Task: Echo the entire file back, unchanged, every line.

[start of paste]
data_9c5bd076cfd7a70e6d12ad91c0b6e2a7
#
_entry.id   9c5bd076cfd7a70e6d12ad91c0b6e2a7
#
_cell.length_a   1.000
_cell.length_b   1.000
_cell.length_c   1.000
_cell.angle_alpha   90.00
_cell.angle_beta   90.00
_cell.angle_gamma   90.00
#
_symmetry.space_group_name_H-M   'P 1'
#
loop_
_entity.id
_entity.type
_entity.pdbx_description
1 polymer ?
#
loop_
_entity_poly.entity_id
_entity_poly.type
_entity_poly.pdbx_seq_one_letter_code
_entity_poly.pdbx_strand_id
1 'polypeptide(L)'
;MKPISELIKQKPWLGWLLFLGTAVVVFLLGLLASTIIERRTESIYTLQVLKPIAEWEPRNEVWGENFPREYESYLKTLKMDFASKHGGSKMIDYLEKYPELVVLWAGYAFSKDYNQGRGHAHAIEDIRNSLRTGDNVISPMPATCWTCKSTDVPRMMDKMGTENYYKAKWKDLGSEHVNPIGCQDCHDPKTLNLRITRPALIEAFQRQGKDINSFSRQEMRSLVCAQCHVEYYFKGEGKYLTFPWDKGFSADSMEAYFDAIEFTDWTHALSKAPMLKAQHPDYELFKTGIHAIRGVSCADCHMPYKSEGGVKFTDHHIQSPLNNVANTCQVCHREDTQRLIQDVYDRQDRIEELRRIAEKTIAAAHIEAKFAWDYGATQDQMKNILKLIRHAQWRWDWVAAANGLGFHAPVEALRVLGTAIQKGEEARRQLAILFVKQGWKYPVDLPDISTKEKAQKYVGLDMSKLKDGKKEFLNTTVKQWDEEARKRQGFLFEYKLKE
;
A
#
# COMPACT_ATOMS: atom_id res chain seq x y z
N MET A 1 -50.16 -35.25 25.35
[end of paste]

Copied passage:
data_9c5bd076cfd7a70e6d12ad91c0b6e2a7
#
_entry.id   9c5bd076cfd7a70e6d12ad91c0b6e2a7
#
_cell.length_a   1.000
_cell.length_b   1.000
_cell.length_c   1.000
_cell.angle_alpha   90.00
_cell.angle_beta   90.00
_cell.angle_gamma   90.00
#
_symmetry.space_group_name_H-M   'P 1'
#
loop_
_entity.id
_entity.type
_entity.pdbx_description
1 polymer ?
#
loop_
_entity_poly.entity_id
_entity_poly.type
_entity_poly.pdbx_seq_one_letter_code
_entity_poly.pdbx_strand_id
1 'polypeptide(L)'
;MKPISELIKQKPWLGWLLFLGTAVVVFLLGLLASTIIERRTESIYTLQVLKPIAEWEPRNEVWGENFPREYESYLKTLKMDFASKHGGSKMIDYLEKYPELVVLWAGYAFSKDYNQGRGHAHAIEDIRNSLRTGDNVISPMPATCWTCKSTDVPRMMDKMGTENYYKAKWKDLGSEHVNPIGCQDCHDPKTLNLRITRPALIEAFQRQGKDINSFSRQEMRSLVCAQCHVEYYFKGEGKYLTFPWDKGFSADSMEAYFDAIEFTDWTHALSKAPMLKAQHPDYELFKTGIHAIRGVSCADCHMPYKSEGGVKFTDHHIQSPLNNVANTCQVCHREDTQRLIQDVYDRQDRIEELRRIAEKTIAAAHIEAKFAWDYGATQDQMKNILKLIRHAQWRWDWVAAANGLGFHAPVEALRVLGTAIQKGEEARRQLAILFVKQGWKYPVDLPDISTKEKAQKYVGLDMSKLKDGKKEFLNTTVKQWDEEARKRQGFLFEYKLKE
;
A
#
# COMPACT_ATOMS: atom_id res chain seq x y z
N MET A 1 -50.16 -35.25 25.35